Letters to the Editor: Week of March 26, 2014

Legislature’s proposals disrespect women

In light of the numerous and onerous bills that the Missouri legislature is considering that limit access to abortion, one has to wonder what the legislators really think about women. Is it not demeaning that the legislature thinks that the first time a woman has thought about an unintended pregnancy is when she arrives at the clinic for an abortion? A 72-hour waiting period is not a way to “protect” women, but a way to put another barrier in front of women that keeps them from receiving a very safe and legal medical procedure. For the many women who have to travel to our one Missouri clinic, a law such as this would add the burden of leaving family, the cost of missing work, and additional money for a hotel — all for a procedure that the woman has already thought about and been informed about when she called the clinic.

As a faith-based organization, the National Council of Jewish Women respects the diversity of religious and personal opinion, but believes we cannot presume to tell others how best to inform and listen to their own consciences as they make decisions about whether and when to have children or how best to care for their families. Why would the Missouri legislature think it can do just that?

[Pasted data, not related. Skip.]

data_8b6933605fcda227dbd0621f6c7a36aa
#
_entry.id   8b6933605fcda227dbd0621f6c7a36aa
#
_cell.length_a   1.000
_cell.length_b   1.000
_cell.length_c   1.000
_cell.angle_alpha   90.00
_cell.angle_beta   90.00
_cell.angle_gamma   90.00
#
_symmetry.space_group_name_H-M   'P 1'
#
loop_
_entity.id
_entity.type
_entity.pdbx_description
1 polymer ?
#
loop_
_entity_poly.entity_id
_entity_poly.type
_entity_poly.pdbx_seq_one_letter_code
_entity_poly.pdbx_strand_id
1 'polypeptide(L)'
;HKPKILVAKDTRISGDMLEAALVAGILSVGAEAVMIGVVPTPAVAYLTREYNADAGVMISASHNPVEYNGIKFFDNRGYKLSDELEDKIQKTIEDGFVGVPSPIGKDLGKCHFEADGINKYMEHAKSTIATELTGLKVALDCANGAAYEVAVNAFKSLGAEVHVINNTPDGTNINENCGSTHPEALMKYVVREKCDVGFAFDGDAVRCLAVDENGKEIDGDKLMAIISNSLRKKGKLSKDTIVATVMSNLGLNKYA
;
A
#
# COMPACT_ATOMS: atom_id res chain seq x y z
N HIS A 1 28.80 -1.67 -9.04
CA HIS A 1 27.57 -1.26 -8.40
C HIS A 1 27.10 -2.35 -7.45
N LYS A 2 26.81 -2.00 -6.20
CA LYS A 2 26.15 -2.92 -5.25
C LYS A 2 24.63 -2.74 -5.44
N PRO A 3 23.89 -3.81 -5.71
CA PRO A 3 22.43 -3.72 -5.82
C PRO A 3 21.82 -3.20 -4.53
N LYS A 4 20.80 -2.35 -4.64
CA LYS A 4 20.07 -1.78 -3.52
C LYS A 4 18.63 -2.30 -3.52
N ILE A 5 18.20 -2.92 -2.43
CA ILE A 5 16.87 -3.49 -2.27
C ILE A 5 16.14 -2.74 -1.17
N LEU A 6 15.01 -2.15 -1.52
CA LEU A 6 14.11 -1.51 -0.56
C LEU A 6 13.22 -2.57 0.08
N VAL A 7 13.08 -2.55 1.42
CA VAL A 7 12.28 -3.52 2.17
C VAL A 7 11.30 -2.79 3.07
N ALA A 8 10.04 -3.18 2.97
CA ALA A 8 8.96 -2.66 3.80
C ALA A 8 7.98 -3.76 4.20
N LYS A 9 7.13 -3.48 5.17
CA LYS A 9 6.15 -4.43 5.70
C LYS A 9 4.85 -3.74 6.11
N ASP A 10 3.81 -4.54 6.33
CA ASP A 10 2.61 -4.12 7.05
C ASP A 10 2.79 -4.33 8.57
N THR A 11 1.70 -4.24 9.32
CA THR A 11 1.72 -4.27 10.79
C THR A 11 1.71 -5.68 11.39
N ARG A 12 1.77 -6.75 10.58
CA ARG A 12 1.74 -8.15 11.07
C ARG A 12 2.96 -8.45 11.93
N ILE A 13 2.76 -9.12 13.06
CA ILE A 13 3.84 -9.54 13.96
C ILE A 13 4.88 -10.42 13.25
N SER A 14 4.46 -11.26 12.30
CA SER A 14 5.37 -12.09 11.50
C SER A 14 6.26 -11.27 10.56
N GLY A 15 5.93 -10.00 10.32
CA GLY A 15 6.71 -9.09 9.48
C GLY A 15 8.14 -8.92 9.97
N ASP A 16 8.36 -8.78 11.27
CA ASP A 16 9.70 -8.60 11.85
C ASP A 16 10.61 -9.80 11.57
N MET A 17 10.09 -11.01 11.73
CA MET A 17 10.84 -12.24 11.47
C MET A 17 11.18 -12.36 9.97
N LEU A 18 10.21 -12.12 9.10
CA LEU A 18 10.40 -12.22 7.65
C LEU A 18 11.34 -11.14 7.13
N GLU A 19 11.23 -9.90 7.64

The National Council of Jewish Women-St. Louis Section, representing 5,000 members and supporters, encourages citizens who believe in religious liberty and the separation of religion and state to contact their Missouri representatives and let them know that you oppose any further restrictions on women’s reproductive health.

Marlene Hammerman, President NCJW-St. Louis Section

Right of return

The March 12 commentary “Why ‘Israeli’ is not a nationality” reminds me of the proclamation in George Orwell’s “Animal Farm” that “All animals are equal, but some are more equal than others.”

Israel cannot legitimately claim to be both a liberal democracy and a state that belongs to all the Jews of the world. For example, if an Israeli Arab (Palestinian) marries a non-Jew from the West Bank or Gaza that person is not eligible for citizenship and residency rights in Israel. But a Jew anywhere in the world can instantly become an Israeli Jew – no marriage needed. This is the Right of Return, a right denied millions of Palestinians and their descendants who lived in what is now Israel before 1948 and want to return.

The reality is that Israel is a Jewish ethnocracy — the distinction between citizenship and nationality is a type of sleight of hand meant to merge the illusion of equality for all with the reality of privilege for some. Meanwhile, even the illusion of equality disappears in the “Occupied Territories.” You can support equality, justice and democracy or you can support the political system in Israel. But you can’t do both at the same time.

Michael Berg, St. Louis